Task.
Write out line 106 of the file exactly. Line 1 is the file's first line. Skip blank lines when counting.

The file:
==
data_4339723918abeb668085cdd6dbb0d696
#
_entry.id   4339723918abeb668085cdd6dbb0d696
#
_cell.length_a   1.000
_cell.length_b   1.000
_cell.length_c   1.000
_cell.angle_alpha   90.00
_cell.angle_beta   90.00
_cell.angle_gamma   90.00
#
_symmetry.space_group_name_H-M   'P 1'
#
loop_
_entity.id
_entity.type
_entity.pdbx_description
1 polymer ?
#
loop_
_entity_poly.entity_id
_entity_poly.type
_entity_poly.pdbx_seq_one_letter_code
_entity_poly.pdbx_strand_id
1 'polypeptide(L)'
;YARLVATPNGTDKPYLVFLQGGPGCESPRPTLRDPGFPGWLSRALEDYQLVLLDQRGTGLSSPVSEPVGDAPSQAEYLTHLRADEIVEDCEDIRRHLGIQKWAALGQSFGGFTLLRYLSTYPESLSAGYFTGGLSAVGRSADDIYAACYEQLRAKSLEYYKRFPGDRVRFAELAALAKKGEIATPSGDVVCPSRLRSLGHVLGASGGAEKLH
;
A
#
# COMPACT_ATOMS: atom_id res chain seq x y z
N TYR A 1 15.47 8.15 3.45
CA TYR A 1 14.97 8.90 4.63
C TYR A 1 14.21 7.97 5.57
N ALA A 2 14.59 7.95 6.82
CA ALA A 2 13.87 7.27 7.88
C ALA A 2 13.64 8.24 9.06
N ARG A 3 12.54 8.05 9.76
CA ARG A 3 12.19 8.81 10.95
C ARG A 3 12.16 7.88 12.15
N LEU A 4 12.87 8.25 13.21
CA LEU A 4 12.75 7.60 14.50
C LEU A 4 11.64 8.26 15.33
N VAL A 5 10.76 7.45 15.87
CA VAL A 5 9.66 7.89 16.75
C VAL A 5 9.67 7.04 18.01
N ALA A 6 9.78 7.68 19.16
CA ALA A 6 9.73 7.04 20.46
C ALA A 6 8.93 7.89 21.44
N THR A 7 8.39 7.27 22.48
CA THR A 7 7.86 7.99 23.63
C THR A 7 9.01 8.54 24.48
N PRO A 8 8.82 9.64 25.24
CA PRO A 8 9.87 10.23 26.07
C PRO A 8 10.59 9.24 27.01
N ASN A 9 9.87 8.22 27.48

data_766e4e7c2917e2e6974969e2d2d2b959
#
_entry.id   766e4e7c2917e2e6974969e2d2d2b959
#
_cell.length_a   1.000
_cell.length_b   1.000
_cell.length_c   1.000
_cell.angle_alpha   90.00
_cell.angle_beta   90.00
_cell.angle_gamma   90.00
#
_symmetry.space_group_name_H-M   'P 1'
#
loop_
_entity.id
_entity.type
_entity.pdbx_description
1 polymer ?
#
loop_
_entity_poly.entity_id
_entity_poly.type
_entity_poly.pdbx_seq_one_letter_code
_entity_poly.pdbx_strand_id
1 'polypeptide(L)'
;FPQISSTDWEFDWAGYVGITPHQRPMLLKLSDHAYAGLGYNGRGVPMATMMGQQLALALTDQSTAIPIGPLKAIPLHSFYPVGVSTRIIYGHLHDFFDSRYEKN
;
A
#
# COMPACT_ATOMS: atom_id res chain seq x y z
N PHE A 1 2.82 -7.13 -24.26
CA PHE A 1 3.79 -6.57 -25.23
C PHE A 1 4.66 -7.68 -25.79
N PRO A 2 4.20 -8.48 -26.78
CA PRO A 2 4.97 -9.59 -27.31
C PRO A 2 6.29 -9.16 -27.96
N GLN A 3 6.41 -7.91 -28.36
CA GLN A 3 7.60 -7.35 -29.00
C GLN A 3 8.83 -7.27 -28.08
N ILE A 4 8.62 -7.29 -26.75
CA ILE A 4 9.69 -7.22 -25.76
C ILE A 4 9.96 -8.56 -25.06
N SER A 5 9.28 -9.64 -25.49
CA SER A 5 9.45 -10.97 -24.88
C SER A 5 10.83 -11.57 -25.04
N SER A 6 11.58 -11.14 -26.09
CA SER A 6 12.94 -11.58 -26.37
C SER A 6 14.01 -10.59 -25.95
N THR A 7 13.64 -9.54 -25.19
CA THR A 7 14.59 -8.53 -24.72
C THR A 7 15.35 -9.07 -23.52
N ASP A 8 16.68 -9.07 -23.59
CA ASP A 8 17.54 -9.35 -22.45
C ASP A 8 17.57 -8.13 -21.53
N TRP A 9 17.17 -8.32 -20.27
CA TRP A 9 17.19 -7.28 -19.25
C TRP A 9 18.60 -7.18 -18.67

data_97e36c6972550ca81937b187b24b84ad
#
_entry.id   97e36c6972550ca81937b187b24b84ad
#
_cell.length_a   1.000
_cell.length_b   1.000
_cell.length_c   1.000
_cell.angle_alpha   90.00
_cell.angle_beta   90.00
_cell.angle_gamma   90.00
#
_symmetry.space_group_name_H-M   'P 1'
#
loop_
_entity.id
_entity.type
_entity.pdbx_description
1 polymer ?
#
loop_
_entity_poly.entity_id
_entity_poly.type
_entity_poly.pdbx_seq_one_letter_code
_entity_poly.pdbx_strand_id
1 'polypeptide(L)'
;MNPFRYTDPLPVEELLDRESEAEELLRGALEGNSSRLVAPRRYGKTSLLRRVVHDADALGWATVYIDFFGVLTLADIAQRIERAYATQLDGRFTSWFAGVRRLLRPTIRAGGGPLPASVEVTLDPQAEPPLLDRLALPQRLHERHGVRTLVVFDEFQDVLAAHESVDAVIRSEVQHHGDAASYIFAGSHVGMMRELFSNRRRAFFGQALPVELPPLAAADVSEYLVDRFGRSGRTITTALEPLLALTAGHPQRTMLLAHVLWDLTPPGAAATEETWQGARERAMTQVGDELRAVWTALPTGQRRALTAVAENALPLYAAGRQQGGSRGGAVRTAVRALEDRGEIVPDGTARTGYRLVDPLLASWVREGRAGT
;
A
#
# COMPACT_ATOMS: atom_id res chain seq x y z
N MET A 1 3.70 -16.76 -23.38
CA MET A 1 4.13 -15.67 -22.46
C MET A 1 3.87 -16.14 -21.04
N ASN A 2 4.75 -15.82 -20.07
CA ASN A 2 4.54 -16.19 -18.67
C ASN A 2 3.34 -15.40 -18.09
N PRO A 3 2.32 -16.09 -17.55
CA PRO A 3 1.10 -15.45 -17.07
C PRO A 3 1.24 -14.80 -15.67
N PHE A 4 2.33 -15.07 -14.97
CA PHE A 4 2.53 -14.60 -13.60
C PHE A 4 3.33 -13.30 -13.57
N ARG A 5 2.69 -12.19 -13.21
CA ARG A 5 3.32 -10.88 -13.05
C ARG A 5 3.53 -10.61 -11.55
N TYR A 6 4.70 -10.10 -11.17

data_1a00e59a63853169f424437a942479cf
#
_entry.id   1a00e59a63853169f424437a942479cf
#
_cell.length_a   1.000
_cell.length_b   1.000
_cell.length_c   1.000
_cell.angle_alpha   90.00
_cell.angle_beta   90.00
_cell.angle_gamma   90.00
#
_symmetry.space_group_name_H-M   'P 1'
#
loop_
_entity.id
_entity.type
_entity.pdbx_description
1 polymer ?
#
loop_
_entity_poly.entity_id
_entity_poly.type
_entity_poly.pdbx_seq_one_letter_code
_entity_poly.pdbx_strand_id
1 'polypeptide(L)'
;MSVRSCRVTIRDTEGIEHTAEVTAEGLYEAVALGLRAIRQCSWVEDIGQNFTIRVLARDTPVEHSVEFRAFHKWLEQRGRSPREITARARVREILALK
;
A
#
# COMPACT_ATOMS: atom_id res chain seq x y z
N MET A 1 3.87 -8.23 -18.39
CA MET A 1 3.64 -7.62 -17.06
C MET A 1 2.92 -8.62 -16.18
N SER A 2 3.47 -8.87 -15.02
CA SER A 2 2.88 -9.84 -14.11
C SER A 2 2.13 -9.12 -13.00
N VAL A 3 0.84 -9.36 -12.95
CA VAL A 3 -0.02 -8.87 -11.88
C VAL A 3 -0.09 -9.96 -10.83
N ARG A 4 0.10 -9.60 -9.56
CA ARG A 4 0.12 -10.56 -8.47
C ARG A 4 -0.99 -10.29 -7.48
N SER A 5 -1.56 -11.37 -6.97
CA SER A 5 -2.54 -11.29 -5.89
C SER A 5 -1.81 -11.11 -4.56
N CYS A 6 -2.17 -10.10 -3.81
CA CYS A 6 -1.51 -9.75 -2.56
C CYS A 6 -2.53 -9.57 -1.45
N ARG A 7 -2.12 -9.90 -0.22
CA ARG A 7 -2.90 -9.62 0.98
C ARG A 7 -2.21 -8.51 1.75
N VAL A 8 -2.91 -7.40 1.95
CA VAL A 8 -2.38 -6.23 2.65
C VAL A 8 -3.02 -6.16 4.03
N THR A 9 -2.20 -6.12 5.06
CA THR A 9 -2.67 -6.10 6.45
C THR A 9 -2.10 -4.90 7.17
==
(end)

C THR A 7 15.35 -9.07 -23.52